the whitestick papers

looking at politics from a different perspective

Just so you’ll know…

with 2 comments

…this blog is an outgrowth of my firm conviction that the counsel most Republican candidates get is flawed.  Let me take that a step further; it’s fatally flawed and is the key reason we lose more races than we win and . Many have come to believe we can’t take strong positions for fear of alienating the “center”.  I say that’s hogwash – or worse!

The result of not taking firm positions or standing on principals has given us crop after crop of lackluster candidates and, more importantly, unreliable legislators.  I’m here to tell you that people will always follow a leader, even if they don’t agree with everything he says or everywhere she wants the city, state or country to go.  For an example, we have to look no further than Barack Hussein Obama, who rode into office on a chant of “change” and “hope”, pointing in a certain direction and telling the country “we want to go there!”  And who did we choose as our banner-bearer – someone who wouldn’t take a firm position on anything (although he had them) and, by comparison, making Bob Dole look like he had a personality.

It doesn’t matter that where we would end up was never clear or that most Americans now realize it was in the wrong direction, he inspired people.  And that, my friend, is the reality Republicans have got to recognize and incorporate.  Engaging, inspiring and motivating people requires giving them something to desire.

It’s been noted that men’s minds are not inflamed by small ideas.  If Republicans want people to follow them, they have to be willing to lead.  Being afraid to take a position out of a sense of fear is not leadership.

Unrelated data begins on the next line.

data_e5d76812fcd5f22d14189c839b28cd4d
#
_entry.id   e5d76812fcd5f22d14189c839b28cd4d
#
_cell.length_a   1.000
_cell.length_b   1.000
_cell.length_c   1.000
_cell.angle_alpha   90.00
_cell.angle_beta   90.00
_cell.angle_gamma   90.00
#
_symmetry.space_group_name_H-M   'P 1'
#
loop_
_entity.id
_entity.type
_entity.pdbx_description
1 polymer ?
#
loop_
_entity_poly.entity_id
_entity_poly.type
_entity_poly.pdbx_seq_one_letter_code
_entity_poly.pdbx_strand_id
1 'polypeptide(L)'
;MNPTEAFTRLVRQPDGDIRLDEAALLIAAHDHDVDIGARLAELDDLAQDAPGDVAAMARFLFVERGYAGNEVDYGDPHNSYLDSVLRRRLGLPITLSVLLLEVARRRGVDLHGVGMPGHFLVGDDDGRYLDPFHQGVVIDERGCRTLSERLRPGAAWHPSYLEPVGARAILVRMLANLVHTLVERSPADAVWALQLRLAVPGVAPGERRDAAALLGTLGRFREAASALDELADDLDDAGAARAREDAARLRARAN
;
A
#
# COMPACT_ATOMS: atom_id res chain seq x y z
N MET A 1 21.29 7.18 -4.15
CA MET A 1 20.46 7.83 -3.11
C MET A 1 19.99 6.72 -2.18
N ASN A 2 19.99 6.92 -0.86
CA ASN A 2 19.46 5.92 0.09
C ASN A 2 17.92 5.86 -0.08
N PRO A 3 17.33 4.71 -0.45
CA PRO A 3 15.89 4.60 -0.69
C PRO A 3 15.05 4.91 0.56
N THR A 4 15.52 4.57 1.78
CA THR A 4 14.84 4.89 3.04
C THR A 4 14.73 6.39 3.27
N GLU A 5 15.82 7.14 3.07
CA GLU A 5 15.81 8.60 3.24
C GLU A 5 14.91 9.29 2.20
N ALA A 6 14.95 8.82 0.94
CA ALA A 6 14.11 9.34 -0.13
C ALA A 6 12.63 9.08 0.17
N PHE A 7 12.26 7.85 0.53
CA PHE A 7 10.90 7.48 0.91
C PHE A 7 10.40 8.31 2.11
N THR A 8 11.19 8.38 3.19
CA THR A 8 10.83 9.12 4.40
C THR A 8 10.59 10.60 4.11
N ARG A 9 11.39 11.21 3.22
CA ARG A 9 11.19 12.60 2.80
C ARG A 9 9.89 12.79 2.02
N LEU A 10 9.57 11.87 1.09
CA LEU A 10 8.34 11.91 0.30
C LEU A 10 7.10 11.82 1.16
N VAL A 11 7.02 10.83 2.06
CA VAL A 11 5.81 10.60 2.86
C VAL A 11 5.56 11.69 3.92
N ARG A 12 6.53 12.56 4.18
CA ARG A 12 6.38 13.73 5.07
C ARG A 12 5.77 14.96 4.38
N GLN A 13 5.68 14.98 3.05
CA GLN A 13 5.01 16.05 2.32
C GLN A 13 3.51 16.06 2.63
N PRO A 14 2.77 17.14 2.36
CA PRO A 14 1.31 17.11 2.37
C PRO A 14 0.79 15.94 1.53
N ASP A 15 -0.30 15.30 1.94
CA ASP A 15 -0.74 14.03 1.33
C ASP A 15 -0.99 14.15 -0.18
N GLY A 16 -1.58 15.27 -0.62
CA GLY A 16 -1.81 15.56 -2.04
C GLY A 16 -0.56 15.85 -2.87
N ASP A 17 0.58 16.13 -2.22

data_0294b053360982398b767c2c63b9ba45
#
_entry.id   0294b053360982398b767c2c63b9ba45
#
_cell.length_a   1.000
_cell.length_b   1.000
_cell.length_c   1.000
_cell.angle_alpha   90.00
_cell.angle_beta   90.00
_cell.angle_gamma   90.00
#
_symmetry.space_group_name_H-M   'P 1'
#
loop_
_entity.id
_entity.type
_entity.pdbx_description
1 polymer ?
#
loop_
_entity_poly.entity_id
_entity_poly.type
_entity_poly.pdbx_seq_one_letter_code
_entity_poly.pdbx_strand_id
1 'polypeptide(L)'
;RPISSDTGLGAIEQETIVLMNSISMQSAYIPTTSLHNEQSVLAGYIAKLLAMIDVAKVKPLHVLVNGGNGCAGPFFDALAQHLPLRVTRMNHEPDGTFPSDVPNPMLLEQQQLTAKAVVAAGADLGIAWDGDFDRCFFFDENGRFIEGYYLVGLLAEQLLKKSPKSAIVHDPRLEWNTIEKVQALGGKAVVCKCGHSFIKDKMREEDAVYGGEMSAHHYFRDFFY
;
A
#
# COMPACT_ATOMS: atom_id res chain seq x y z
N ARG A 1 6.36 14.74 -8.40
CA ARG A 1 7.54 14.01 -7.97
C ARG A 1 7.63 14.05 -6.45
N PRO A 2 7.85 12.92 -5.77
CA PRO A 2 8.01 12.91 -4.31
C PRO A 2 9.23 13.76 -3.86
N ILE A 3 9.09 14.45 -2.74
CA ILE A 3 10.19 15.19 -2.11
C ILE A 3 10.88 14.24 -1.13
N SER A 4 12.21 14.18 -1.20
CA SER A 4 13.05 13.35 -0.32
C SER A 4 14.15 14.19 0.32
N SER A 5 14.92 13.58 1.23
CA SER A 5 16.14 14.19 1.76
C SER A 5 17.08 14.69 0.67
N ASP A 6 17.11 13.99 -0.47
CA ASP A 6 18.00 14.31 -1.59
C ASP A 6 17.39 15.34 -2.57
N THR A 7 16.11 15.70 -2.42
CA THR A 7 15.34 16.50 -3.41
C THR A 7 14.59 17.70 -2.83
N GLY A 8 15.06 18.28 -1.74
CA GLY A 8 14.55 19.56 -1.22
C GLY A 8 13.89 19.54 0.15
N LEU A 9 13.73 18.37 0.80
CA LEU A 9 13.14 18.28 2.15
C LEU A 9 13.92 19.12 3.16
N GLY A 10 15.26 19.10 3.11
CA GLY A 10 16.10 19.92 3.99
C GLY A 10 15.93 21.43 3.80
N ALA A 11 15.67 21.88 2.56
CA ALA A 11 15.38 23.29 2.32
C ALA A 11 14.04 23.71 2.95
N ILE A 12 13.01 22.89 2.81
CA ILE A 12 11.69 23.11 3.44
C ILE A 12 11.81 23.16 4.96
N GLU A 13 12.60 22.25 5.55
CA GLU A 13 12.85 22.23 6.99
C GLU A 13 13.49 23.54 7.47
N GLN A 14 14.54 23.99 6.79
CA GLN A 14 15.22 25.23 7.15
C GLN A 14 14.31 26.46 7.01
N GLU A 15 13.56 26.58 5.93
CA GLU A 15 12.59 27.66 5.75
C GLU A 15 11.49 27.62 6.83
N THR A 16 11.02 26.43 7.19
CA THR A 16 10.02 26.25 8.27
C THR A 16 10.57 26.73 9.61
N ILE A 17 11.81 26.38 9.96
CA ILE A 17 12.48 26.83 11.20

Written by Jeffrey S. Smith

25 December 2009 at 9:57 pm

Posted in Basics

2 Responses

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  1. Hey J, looking forward to your rabblerousing! You know, whatever mashed potatos McCain appeared to be, I will say he made me sit up and care when he picked Sarah Palin to be his VIP. Either he picked he to score votes, or he picked her for what she was made of. Either way it was a polarizing choice which cost him, he had to have known that. I see it cost him votes, but on the other side I think it gave a lot of folks like us that have been disillusioned that a real person can get in there and play ball–O did not win by all that much after all and the machinations of the liberal Borg. It’s also shone a light into the darkness, we all are more aware of how the media has sold their soul to the devil and endeavors to win hearts and minds. Not to mention discovering Alinsky’s Rules for Radicals(breaking the enemy code as it were), we can bring a gun to a gun battle, instead of just a knife. (see I got Star Trek in there)


    26 December 2009 at 8:56 am

    • Celeste – thanks for your comment. I expect to have something to say about Ms Palin in a future post but, for now, let me just say the reaction from both camps to her says a lot about them. She – or, more to the point, what she represents – evokes strong emotion for and against. I find it significant that the only time McCain drew even with Obama in the pre-election polls was the week her nomination was announced.


      26 December 2009 at 11:03 am

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